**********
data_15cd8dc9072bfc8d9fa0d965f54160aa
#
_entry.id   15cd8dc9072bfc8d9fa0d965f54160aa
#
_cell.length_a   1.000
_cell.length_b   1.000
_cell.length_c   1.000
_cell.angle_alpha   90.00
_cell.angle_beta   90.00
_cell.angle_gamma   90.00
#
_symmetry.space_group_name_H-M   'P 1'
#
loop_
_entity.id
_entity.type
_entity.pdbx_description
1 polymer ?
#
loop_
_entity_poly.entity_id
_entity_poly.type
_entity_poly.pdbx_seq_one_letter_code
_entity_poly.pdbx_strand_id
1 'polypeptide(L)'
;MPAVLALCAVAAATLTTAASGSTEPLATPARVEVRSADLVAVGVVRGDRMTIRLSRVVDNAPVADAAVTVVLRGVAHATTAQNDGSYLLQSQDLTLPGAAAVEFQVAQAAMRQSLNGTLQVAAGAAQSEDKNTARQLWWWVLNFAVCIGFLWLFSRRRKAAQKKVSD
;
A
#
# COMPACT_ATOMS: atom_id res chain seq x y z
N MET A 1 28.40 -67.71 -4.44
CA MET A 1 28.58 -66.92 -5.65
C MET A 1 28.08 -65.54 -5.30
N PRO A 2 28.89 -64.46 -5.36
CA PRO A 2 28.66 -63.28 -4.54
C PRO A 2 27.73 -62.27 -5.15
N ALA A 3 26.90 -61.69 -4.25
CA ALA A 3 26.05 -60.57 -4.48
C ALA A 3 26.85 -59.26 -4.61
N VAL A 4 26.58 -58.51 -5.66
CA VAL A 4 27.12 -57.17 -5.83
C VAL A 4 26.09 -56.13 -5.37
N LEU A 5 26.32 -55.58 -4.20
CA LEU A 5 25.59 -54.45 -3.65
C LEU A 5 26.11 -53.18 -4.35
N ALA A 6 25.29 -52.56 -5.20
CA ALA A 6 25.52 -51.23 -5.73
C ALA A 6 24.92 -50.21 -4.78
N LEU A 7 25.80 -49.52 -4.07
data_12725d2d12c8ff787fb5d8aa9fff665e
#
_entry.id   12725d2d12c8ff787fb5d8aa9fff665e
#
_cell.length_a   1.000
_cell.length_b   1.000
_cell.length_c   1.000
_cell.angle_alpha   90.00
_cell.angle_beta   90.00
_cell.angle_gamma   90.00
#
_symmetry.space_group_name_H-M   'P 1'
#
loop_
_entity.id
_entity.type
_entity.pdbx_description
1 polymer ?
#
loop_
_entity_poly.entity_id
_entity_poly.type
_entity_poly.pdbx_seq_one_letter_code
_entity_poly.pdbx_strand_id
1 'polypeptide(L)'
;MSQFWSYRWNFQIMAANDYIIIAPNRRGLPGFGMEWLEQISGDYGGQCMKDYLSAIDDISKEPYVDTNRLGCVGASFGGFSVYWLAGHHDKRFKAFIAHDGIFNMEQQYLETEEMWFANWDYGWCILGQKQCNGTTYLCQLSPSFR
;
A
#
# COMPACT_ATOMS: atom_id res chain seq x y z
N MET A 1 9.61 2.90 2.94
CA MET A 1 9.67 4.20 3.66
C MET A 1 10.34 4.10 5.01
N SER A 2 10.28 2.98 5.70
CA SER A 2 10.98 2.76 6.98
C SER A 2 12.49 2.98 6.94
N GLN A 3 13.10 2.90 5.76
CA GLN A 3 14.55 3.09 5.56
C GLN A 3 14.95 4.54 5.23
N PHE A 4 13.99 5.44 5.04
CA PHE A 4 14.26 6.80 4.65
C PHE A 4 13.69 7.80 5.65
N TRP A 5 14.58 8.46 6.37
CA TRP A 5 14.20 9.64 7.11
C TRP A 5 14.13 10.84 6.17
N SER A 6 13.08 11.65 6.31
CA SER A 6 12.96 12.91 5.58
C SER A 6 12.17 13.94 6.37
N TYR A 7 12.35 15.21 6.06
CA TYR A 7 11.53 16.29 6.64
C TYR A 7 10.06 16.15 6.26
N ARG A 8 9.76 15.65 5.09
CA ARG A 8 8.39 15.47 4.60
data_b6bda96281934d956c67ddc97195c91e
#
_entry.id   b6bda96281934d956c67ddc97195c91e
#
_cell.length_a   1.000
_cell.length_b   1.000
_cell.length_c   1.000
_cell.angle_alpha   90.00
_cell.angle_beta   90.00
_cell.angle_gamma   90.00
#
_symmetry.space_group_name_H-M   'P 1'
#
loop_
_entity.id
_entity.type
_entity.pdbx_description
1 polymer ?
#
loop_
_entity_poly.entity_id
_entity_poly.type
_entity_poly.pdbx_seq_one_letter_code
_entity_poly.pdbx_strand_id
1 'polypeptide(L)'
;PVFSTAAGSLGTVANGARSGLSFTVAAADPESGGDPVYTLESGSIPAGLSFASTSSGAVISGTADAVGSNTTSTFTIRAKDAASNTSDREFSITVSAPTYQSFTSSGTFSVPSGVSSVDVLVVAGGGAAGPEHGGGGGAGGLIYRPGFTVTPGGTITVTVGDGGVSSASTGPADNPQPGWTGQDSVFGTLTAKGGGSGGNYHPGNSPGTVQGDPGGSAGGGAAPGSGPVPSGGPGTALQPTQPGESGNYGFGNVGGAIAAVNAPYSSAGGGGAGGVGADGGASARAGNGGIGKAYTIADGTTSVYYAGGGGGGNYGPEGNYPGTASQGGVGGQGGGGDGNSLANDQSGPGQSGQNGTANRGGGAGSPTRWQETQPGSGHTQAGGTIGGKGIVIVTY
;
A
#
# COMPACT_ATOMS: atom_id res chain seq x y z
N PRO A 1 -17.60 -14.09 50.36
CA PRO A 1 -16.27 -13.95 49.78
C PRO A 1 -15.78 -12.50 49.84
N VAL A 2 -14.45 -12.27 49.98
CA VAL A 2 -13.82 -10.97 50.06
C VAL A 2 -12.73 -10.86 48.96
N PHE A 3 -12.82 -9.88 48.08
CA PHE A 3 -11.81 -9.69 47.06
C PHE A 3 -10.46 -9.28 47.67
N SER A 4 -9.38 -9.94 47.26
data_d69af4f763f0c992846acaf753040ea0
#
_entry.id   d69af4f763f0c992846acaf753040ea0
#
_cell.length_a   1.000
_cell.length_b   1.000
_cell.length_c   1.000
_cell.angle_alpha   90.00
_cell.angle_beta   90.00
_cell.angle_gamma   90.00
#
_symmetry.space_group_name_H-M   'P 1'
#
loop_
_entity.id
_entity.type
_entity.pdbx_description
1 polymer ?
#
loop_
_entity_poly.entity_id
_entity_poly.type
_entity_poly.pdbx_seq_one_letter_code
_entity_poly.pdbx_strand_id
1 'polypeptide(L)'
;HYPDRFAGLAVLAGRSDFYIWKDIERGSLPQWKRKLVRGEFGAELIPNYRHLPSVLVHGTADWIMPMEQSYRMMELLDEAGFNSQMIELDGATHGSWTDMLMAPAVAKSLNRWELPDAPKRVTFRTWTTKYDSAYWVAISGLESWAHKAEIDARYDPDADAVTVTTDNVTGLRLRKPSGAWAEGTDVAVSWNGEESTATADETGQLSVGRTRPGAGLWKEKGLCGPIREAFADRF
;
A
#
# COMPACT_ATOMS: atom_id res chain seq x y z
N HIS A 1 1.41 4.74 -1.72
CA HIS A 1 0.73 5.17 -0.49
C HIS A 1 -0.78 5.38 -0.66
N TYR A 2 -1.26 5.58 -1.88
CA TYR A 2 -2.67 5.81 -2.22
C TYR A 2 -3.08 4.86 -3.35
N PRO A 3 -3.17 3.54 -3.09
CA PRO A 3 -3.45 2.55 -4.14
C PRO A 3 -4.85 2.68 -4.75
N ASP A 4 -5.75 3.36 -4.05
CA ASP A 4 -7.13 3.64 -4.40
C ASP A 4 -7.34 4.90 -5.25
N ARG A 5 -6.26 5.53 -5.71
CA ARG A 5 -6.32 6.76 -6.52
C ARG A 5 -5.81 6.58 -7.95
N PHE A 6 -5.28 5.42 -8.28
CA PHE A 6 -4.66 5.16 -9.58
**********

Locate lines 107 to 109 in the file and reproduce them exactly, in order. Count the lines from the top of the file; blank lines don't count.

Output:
_cell.length_a   1.000
_cell.length_b   1.000
_cell.length_c   1.000